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SHORT

GPG doesn't get signatures of an imported public key anymore (with Ubuntu 20.04) while it did it 6 months ago (with Ubuntu 18.04). I don't understand what's wrong.

LONG

On march, I followed this mini HOW-TO in order to verify an Ubuntu ISO. And when I imported the public key which signed the checksum file to verify the ISO file, I had a message saying this new key had 72 signatures. I listed the signatures of this key, so I could find fingerprints and import these 72 public keys. And so on, I could move up the chain of trust until I could find a trustable key (if I understood everything).

But since this date, I've reinstalled my OS, so all GPG keys have been deleted. And now, when I do the same manipulation, the first imported public key has no signatures at all. So how can I move up the chain of trust ?

Is there something I'm missing ? Thanks for your help.

Below are the commands done on March and today to see the differences.

1) Commands on March with Ubuntu 18.04 (Yes, I copied it at this time to have an example) :

$ gpg --keyserver hkps://keyserver.ubuntu.com --recv-keys 843938DF228D22F7B3742BC0D94AA3F0EFE21092
gpg: key D94AA3F0EFE21092: 2 duplicate signatures removed
gpg: key D94AA3F0EFE21092: 72 signatures not checked due to missing keys
gpg: key D94AA3F0EFE21092: public key "Ubuntu CD Image Automatic Signing Key (2012) <cdimage@ubuntu.com>" imported
gpg: no ultimately trusted keys found
gpg: Total number processed: 1
gpg:               imported: 1
$ gpg --list-signatures 843938DF228D22F7B3742BC0D94AA3F0EFE21092
pub   rsa4096/D94AA3F0EFE21092 2012-05-11 [SC]
      843938DF228D22F7B3742BC0D94AA3F0EFE21092
uid                 [ unknown] Ubuntu CD Image Automatic Signing Key (2012) <cdimage@ubuntu.com>
sig 3        D94AA3F0EFE21092 2012-05-11  Ubuntu CD Image Automatic Signing Key (2012) <cdimage@ubuntu.com>
sig          0BFB847F3F272F5B 2012-05-11  [User ID not found]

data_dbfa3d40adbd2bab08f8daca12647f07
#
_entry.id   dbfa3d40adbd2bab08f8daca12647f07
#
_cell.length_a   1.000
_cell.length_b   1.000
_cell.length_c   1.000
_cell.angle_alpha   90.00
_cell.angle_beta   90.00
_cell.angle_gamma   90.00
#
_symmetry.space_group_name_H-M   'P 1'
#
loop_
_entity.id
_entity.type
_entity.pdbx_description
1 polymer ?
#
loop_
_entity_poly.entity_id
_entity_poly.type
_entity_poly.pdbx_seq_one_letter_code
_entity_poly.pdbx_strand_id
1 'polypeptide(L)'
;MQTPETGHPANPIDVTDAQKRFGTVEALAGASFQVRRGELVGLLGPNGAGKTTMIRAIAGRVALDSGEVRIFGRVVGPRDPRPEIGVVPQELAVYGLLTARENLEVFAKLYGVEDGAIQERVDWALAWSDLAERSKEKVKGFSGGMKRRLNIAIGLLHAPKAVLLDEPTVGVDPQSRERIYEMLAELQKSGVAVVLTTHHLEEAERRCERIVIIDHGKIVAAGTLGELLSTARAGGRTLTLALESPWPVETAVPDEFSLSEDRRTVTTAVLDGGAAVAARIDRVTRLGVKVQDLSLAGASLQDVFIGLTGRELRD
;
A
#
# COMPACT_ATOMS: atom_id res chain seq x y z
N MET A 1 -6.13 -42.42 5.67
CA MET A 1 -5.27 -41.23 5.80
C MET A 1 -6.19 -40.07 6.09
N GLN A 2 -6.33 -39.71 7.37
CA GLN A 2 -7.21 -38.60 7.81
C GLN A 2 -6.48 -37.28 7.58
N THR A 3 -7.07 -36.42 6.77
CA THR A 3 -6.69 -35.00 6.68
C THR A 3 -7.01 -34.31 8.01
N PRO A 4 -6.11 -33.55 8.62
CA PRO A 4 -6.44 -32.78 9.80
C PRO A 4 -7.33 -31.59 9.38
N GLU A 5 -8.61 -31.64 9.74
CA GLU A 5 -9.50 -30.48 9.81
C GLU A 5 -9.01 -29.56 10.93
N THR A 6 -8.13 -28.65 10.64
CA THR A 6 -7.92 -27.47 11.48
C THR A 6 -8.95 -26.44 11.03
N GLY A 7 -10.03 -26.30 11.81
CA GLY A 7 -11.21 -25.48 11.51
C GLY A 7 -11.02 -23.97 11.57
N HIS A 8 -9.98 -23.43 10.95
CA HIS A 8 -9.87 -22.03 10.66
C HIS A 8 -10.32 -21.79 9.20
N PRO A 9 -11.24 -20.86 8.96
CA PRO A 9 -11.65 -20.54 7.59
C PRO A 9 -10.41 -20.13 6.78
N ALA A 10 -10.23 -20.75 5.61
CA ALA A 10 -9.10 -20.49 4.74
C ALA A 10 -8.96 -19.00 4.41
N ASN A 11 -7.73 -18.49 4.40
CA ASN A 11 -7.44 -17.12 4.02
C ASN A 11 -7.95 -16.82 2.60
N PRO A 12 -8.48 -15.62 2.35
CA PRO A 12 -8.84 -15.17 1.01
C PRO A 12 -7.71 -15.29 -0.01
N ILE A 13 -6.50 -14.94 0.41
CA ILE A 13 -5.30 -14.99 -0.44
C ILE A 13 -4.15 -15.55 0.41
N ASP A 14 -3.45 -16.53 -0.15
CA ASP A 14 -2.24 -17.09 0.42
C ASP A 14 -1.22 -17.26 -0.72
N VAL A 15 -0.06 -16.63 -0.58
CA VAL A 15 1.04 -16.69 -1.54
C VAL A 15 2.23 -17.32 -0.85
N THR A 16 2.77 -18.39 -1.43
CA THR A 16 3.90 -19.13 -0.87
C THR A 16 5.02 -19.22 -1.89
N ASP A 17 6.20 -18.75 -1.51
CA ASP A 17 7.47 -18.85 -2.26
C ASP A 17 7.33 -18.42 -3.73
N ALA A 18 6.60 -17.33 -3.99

sig          393587D97D86500B 2012-05-11  [User ID not found]
sig          5759F35001AA4A64 2012-05-12  [User ID not found]
...

2) Commands of today with Ubuntu 20.04

$ gpg --keyserver hkps://keyserver.ubuntu.com --recv-keys 843938DF228D22F7B3742BC0D94AA3F0EFE21092
gpg: key D94AA3F0EFE21092: public key "Ubuntu CD Image Automatic Signing Key (2012) <cdimage@ubuntu.com>" imported
gpg: Total number processed: 1
gpg:               imported: 1
$ gpg --list-signatures 843938DF228D22F7B3742BC0D94AA3F0EFE21092
pub   rsa4096 2012-05-11 [SC]
      843938DF228D22F7B3742BC0D94AA3F0EFE21092
uid           [ unknown] Ubuntu CD Image Automatic Signing Key (2012) <cdimage@ubuntu.com>
sig 3        D94AA3F0EFE21092 2012-05-11  Ubuntu CD Image Automatic Signing Key (2012) <cdimage@ubuntu.com>

$ 

As we can see in command of today, there are no more 72 signatures.

1 Answer 1

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Sadly, it's the usual reason why whe can't have nice things: someone found out how to abuse the GPG ecosystem, and then did exactly that.

The SKS keyserver network has had known vulnerabilities for several years, and in mid-2019 someone finally started exploiting those vulnerabilities in significant volume, resubmitting legitimate users' public keys after adding fake user IDs or revocation certificates, or simply adding ridiculous numbers of signatures to keys.

https://code.firstlook.media/the-death-of-sks-pgp-keyservers-and-how-first-look-media-is-handling-it

https://gist.github.com/rjhansen/67ab921ffb4084c865b3618d6955275f

As a result, the GPG "web of trust" got some major damage done to it, and GPG had to be updated to be more careful about "poisoned" keys, revocation certificates and signatures. On new installations, the default settings of GPG will (hopefully) now be adapted to the new situation.

To mitigate the damage, a new keyserver implementation, "Hagrid", strips all (non-self) signatures from keys, and in order to have an user ID attached to the key, a double opt-in validation is needed. Sadly, that complicates rebuilding of the trust chains. You can still get the actual key material from the keyservers, but you'll need to do more of your own legwork to determine whether you'll trust the identity associated with the key or not.

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